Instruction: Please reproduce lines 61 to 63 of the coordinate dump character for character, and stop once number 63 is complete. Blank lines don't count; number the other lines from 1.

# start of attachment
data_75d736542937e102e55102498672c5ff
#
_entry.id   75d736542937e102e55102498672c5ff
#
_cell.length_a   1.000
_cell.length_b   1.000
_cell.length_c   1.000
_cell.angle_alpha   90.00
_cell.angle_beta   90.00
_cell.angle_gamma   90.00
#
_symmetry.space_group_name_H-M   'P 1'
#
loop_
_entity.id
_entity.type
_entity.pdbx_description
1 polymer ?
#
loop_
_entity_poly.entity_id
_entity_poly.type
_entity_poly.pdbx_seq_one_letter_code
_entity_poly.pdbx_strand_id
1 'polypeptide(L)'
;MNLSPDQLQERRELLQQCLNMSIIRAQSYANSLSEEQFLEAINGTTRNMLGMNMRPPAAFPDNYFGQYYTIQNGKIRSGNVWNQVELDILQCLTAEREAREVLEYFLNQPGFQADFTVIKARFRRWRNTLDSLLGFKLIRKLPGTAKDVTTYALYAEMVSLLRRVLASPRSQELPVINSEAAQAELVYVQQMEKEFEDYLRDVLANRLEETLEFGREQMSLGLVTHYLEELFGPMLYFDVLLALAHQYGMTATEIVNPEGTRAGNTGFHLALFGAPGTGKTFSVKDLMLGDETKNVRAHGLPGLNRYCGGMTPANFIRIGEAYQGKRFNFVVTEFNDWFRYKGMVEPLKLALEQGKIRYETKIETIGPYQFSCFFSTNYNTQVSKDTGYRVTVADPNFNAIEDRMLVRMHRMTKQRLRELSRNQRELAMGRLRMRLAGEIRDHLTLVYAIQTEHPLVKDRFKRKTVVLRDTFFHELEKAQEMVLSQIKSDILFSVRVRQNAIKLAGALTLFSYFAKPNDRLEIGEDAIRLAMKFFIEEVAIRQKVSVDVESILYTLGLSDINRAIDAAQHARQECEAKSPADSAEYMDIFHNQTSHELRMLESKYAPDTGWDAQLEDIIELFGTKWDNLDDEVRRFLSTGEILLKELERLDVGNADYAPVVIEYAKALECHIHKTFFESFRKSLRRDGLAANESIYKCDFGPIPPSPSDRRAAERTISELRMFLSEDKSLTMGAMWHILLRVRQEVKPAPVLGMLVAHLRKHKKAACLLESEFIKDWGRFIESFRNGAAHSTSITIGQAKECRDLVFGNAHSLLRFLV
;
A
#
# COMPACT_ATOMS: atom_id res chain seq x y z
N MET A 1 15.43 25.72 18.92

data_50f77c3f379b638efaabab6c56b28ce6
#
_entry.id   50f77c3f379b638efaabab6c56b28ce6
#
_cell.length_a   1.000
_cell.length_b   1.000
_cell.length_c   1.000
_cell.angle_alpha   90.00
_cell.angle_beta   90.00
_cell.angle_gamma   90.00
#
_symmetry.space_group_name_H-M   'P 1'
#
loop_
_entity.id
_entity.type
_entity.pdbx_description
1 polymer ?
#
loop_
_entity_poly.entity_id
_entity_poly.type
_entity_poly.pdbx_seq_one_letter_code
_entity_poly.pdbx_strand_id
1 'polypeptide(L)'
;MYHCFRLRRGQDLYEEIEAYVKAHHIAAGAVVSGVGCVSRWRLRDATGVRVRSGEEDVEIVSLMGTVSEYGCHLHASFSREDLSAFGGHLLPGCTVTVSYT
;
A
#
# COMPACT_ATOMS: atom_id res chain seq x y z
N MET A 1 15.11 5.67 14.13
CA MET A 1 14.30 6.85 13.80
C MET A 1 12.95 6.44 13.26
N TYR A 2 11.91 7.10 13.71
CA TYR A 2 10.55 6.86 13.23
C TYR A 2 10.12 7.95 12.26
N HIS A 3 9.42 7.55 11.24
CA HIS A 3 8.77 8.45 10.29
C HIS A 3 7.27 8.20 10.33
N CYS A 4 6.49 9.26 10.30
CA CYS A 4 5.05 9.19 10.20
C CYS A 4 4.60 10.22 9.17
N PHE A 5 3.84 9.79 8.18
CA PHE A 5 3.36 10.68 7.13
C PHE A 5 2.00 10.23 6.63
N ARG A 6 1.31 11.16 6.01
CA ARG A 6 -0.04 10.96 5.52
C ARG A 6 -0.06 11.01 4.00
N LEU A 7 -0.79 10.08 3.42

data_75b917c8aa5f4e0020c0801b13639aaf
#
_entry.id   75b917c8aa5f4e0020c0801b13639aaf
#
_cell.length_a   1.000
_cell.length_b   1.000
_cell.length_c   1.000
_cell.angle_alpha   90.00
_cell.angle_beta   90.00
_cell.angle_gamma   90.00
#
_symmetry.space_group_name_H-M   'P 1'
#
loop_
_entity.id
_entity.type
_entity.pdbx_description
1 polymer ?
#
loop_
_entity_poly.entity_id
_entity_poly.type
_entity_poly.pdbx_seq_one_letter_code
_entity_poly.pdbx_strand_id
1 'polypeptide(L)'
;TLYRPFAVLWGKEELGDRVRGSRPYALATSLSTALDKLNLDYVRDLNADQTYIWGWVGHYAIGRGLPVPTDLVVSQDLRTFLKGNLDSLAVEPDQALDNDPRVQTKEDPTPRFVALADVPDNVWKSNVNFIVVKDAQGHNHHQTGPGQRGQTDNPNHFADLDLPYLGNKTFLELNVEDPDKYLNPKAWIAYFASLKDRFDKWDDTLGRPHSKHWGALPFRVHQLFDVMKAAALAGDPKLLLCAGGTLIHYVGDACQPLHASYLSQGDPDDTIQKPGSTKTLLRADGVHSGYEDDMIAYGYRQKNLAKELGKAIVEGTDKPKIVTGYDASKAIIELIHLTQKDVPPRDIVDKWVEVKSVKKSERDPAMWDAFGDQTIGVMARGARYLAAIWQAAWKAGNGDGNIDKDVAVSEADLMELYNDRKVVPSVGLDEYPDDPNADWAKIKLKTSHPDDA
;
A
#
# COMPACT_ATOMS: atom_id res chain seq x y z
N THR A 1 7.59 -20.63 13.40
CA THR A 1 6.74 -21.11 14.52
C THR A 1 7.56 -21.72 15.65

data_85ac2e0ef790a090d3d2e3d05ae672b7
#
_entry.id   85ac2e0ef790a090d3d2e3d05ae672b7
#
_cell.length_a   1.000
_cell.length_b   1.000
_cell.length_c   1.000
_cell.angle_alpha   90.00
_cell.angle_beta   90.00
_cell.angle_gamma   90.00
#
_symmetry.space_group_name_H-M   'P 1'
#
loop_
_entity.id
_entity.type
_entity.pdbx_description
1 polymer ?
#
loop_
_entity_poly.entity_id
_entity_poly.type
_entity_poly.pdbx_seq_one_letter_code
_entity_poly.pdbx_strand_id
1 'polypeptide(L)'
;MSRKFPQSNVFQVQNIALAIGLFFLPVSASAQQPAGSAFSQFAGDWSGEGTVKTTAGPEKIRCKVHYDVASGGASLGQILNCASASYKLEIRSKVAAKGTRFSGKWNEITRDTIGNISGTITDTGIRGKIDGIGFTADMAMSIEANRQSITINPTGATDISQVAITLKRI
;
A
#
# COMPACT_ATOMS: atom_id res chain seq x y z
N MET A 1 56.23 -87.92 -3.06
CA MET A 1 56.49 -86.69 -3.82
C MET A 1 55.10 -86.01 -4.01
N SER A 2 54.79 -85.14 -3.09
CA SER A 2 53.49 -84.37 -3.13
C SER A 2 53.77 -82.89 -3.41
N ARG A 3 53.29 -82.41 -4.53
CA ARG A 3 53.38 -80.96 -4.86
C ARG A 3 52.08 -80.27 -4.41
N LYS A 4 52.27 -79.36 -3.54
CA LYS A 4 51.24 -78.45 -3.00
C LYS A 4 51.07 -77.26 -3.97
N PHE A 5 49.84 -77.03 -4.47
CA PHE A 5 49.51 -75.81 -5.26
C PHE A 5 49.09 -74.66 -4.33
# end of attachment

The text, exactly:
# COMPACT_ATOMS: atom_id res chain seq x y z
N MET A 1 15.11 5.67 14.13
CA MET A 1 14.30 6.85 13.80